Everyday 52 Indian Migrant Workers Lodge Complaints From Gulf Countries
On average, 52 Indians working in the Arab Gulf are lodging labour complaints on a daily basis in the Indian embassies, data tabled in the lower house of parliament on Wednesday reveals.
This year, from January 01, till October 12, there were 15,051 complaints registered with the Indian embassies in all six Arab Gulf countries.
The six Arab Gulf countries are Oman, United Arab Emirates, Bahrain, Saudi Arabia, Kuwait and Qatar.
“Most of the complaints received from the Indian workers are regarding non-payment of salaries and denial of legitimate labour rights and benefits,” V Muraleedharan, the Minister of State for External Affairs, told parliament.
According to the minister, non-issuance and renewal of residence permits, non-payment and grant of overtime allowance, denying weekly holidays and forcing the worker into longer working hours are a few of the key issues.
“Refusal to grant exit/re–entry permits for visit to India, refusal to allow the worker to return to India on final exit visa after completion of their contracts and non-provision of medical and insurance facilities, not being paid compensation upon death etc are also reasons for complaints,” Muraleedharan added.
Exploitative Work Conditions
Responding to the complaint numbers placed in the parliament, migrant rights activists said that even though India is receiving around USD 79 billion as remittances from Indian migrants, India does not have a migration policy.
“We are still managing migration with a 1983 Emigration Bill. The entire migration scenario has changed in the last 35 years. But we are not updated ourselves and that’s why our people are struggling in the Arab Gulf,” Mandha Bheem Reddy, President of Emigration Welfare Forum, told The Lede.
“The Arab Gulf countries have exploitative working conditions. They follow a bonded-labour system named Kafala. And as we don’t have rights-based treaties with these Arab Gulf countries, our workers can be subjected to exploitation very easily,” Reddy said adding that India has also missed to sign many global tools that can cover our workers’ rights.
According to the tabled data, the Indian mission in Saudi Arabia has recorded 4286 cases, the highest among the six Arab Gulf countries.
Following Saudi, the Indian mission in Kuwait has recorded 3496 cases. While the Indian embassy in the UAE has recorded 2493 cases, the Indian embassy in Oman has received 2308 cases.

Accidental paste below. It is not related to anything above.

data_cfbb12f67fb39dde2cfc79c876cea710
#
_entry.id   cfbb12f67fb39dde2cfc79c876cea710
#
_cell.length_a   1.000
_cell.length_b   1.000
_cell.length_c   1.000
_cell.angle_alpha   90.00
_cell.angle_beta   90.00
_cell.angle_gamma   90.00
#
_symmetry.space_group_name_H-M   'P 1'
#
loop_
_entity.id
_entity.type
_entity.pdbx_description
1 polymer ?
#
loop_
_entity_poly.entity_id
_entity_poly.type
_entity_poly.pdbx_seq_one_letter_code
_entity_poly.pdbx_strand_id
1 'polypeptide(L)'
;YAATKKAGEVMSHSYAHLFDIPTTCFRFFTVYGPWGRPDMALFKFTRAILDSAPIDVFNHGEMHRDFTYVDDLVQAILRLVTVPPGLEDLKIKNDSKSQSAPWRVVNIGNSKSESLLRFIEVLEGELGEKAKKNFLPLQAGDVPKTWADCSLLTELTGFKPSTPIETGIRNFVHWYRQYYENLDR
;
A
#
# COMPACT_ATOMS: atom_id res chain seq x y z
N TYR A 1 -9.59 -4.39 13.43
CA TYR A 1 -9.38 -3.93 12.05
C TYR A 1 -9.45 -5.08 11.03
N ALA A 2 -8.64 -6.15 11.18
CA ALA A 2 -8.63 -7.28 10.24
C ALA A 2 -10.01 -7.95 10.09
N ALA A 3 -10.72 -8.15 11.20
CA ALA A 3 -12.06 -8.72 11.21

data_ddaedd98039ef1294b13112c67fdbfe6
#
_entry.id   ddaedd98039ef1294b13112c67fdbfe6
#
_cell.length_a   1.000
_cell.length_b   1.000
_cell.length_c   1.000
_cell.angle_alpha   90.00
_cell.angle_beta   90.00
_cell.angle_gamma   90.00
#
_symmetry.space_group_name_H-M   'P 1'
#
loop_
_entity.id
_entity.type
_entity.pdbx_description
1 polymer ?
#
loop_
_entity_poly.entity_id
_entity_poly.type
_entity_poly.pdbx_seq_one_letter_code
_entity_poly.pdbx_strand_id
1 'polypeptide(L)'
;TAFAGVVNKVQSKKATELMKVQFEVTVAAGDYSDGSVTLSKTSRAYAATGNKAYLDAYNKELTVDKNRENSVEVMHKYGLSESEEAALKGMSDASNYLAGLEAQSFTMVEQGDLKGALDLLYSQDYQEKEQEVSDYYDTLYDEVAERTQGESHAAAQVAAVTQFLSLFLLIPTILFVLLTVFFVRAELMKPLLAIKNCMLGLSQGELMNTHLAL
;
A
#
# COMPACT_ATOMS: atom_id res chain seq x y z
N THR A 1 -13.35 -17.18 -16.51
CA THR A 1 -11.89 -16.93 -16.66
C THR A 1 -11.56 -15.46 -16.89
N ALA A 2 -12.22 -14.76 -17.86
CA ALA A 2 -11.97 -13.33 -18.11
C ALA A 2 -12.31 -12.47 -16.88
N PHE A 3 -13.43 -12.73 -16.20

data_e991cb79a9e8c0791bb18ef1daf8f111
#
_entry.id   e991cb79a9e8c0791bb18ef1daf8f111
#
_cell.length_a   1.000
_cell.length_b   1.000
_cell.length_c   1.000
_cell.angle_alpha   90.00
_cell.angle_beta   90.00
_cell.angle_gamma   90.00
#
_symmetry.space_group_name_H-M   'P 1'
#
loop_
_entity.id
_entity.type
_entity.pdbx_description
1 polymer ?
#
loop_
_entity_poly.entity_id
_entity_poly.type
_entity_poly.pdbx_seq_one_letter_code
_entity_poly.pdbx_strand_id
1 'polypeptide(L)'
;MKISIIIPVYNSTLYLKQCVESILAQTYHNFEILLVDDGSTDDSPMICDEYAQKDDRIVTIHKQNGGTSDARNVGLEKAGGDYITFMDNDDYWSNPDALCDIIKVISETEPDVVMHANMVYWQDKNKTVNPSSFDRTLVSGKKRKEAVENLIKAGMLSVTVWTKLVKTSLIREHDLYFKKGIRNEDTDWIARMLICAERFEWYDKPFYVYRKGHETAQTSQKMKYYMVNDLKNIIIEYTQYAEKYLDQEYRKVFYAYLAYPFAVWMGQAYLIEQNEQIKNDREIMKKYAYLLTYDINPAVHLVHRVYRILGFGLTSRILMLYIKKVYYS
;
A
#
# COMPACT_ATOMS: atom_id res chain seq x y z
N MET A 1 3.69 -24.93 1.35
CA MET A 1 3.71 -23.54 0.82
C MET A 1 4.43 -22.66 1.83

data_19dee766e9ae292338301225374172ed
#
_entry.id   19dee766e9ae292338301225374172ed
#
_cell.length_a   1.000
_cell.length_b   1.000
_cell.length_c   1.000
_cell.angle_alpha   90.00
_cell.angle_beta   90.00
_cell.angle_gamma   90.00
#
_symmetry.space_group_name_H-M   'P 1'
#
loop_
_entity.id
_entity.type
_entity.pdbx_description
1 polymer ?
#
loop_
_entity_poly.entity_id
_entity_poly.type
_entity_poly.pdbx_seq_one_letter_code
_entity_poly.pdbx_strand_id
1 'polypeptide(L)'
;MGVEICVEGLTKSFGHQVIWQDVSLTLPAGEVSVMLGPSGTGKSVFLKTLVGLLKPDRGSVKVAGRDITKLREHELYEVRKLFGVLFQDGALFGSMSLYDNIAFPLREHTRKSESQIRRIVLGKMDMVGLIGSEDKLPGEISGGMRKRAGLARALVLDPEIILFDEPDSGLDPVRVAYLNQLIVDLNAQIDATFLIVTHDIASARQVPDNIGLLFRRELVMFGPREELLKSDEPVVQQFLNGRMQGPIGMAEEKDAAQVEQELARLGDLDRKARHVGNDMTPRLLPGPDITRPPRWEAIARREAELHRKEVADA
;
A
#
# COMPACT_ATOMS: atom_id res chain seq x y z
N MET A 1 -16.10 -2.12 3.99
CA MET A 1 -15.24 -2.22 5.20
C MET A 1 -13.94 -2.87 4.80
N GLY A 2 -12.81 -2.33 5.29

In Qatar, the Indian embassy received 1883 cases and in Bahrain, the number of cases are 535.
“The Indian government has different Memoranda of Understanding with all the six Arab Gulf countries and the Ministry of External Affairs has different wings to address workers’ grievances. However, these numbers reveal that they are not sufficient to protect our workers. We are failing,” Reddy added.
Deaths Of Migrant Workers
In addition to tabling the aggrieved workers’ numbers, the document also has revealed the number of Indian workers who had died in the Arab Gulf countries during the last few years.
In Saudi, this year, till October, 1920 Indians have died. In the UAE, the number is 1451 and in Kuwait it is 584. Meanwhile in Oman, the number is 402 and in Bahrain it is 180.
Even though, the document has revealed the number of deaths of Indians, the reasons behind the deaths are not stated in the document.
Meanwhile, Rafeek Ravuther, director of Centre for Indian Migrant Studies, said that neither does India have strong bilateral or multi-lateral treaties with countries of destination, mainly Arab countries, nor is the country a signatory of global treaties which can protect migrant workers.
“Without signing rights-based treaties understanding the ground situation, we won’t be able to find a solution for this issue and help our workers,” Rafeek added.
“Even after India implemented the eMigrate system in 2015 to ensure safe migration, strengthening Indian missions’ outreach initiatives and opening new grievance redressal windows, thousands of Indian men and women are still deceived when they look for a job in the Arab Gulf and they are also subjected to exploitation at the country of destination,” Rafeek said.
He added that this is only because India has failed to sign many global treaties.
According to Rafeek, many semi-skilled and unskilled workers are enslaved either at Arab employers’ workplace or at homes even now and abused physically and mentally.
Meanwhile, Lateefh Techy, a social worker in Saudi Arabia who helps at least a dozen grieved workers’ cases every day, told The Lede over phone from Saudi Arabia that it is quite depressing and tiring as the number of cases are going up daily.
“Without reshaping our workers’ rights policies and listening and talking to these Arab governments frequently, we won’t be able to find a solution to these issues,” Techy added.
There are 30 million Indian migrant workers, with over nine million in the GCC region (Gulf Cooperation Council) alone.
Over 90% of Indian migrant workers who work in the Arab Gulf are semi-skilled and unskilled workers.